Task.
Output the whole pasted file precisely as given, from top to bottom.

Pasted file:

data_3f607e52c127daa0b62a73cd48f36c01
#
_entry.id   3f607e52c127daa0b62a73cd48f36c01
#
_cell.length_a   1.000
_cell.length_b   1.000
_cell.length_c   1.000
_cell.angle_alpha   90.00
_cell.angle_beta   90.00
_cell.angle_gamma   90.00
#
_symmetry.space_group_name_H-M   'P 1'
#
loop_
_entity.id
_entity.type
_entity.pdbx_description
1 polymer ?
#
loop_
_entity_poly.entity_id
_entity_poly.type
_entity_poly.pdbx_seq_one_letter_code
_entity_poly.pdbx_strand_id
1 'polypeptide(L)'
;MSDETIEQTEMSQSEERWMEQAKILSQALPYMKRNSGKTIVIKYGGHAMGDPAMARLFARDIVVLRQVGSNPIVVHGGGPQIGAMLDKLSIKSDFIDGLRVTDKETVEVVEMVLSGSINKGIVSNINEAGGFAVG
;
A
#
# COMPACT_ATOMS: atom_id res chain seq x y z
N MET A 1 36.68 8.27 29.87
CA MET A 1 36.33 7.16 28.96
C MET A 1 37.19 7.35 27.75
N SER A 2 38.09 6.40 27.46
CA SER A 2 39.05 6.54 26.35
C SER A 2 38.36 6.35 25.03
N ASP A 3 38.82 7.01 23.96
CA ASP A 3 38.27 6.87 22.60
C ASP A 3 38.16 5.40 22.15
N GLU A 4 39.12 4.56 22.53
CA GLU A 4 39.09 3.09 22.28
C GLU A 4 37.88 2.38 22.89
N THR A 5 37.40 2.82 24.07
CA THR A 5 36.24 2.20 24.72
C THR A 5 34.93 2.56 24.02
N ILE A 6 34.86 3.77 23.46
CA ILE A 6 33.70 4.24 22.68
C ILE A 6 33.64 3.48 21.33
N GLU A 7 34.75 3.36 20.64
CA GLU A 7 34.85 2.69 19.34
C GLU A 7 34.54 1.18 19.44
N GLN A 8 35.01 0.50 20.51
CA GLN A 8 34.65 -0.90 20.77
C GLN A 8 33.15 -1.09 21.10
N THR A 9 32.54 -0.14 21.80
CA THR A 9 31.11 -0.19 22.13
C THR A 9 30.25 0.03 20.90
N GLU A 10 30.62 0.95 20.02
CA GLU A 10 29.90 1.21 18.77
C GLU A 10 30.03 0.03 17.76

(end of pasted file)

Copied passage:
data_3f607e52c127daa0b62a73cd48f36c01
#
_entry.id   3f607e52c127daa0b62a73cd48f36c01
#
_cell.length_a   1.000
_cell.length_b   1.000
_cell.length_c   1.000
_cell.angle_alpha   90.00
_cell.angle_beta   90.00
_cell.angle_gamma   90.00
#
_symmetry.space_group_name_H-M   'P 1'
#
loop_
_entity.id
_entity.type
_entity.pdbx_description
1 polymer ?
#
loop_
_entity_poly.entity_id
_entity_poly.type
_entity_poly.pdbx_seq_one_letter_code
_entity_poly.pdbx_strand_id
1 'polypeptide(L)'
;MSDETIEQTEMSQSEERWMEQAKILSQALPYMKRNSGKTIVIKYGGHAMGDPAMARLFARDIVVLRQVGSNPIVVHGGGPQIGAMLDKLSIKSDFIDGLRVTDKETVEVVEMVLSGSINKGIVSNINEAGGFAVG
;
A
#
# COMPACT_ATOMS: atom_id res chain seq x y z
N MET A 1 36.68 8.27 29.87
CA MET A 1 36.33 7.16 28.96
C MET A 1 37.19 7.35 27.75
N SER A 2 38.09 6.40 27.46
CA SER A 2 39.05 6.54 26.35
C SER A 2 38.36 6.35 25.03
N ASP A 3 38.82 7.01 23.96
CA ASP A 3 38.27 6.87 22.60
C ASP A 3 38.16 5.40 22.15
N GLU A 4 39.12 4.56 22.53
CA GLU A 4 39.09 3.09 22.28
C GLU A 4 37.88 2.38 22.89
N THR A 5 37.40 2.82 24.07
CA THR A 5 36.24 2.20 24.72
C THR A 5 34.93 2.56 24.02
N ILE A 6 34.86 3.77 23.46
CA ILE A 6 33.70 4.24 22.68
C ILE A 6 33.64 3.48 21.33
N GLU A 7 34.75 3.36 20.64
CA GLU A 7 34.85 2.69 19.34
C GLU A 7 34.54 1.18 19.44
N GLN A 8 35.01 0.50 20.51
CA GLN A 8 34.65 -0.90 20.77
C GLN A 8 33.15 -1.09 21.10
N THR A 9 32.54 -0.14 21.80
CA THR A 9 31.11 -0.19 22.13
C THR A 9 30.25 0.03 20.90
N GLU A 10 30.62 0.95 20.02
CA GLU A 10 29.90 1.21 18.77
C GLU A 10 30.03 0.03 17.76